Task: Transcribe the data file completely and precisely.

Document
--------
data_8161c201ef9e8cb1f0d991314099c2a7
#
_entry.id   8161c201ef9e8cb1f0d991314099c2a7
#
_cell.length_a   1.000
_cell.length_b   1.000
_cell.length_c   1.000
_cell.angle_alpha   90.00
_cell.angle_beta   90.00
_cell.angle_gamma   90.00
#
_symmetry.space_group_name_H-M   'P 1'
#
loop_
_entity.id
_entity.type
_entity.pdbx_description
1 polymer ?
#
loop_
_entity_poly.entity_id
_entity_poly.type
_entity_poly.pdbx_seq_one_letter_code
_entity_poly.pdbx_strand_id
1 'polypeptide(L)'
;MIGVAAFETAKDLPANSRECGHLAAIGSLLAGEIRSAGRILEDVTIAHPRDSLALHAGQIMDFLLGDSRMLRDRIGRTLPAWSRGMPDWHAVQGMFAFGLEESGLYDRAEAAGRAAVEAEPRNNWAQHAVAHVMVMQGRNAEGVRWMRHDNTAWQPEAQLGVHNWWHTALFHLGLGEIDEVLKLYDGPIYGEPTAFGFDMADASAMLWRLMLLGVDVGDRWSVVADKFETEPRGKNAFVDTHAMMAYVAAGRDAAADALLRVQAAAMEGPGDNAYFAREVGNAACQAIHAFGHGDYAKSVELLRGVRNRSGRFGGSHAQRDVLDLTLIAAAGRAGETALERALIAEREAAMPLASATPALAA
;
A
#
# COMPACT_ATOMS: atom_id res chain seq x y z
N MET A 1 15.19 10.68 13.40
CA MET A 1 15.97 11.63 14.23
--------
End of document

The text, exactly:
data_8161c201ef9e8cb1f0d991314099c2a7
#
_entry.id   8161c201ef9e8cb1f0d991314099c2a7
#
_cell.length_a   1.000
_cell.length_b   1.000
_cell.length_c   1.000
_cell.angle_alpha   90.00
_cell.angle_beta   90.00
_cell.angle_gamma   90.00
#
_symmetry.space_group_name_H-M   'P 1'
#
loop_
_entity.id
_entity.type
_entity.pdbx_description
1 polymer ?
#
loop_
_entity_poly.entity_id
_entity_poly.type
_entity_poly.pdbx_seq_one_letter_code
_entity_poly.pdbx_strand_id
1 'polypeptide(L)'
;MIGVAAFETAKDLPANSRECGHLAAIGSLLAGEIRSAGRILEDVTIAHPRDSLALHAGQIMDFLLGDSRMLRDRIGRTLPAWSRGMPDWHAVQGMFAFGLEESGLYDRAEAAGRAAVEAEPRNNWAQHAVAHVMVMQGRNAEGVRWMRHDNTAWQPEAQLGVHNWWHTALFHLGLGEIDEVLKLYDGPIYGEPTAFGFDMADASAMLWRLMLLGVDVGDRWSVVADKFETEPRGKNAFVDTHAMMAYVAAGRDAAADALLRVQAAAMEGPGDNAYFAREVGNAACQAIHAFGHGDYAKSVELLRGVRNRSGRFGGSHAQRDVLDLTLIAAAGRAGETALERALIAEREAAMPLASATPALAA
;
A
#
# COMPACT_ATOMS: atom_id res chain seq x y z
N MET A 1 15.19 10.68 13.40
CA MET A 1 15.97 11.63 14.23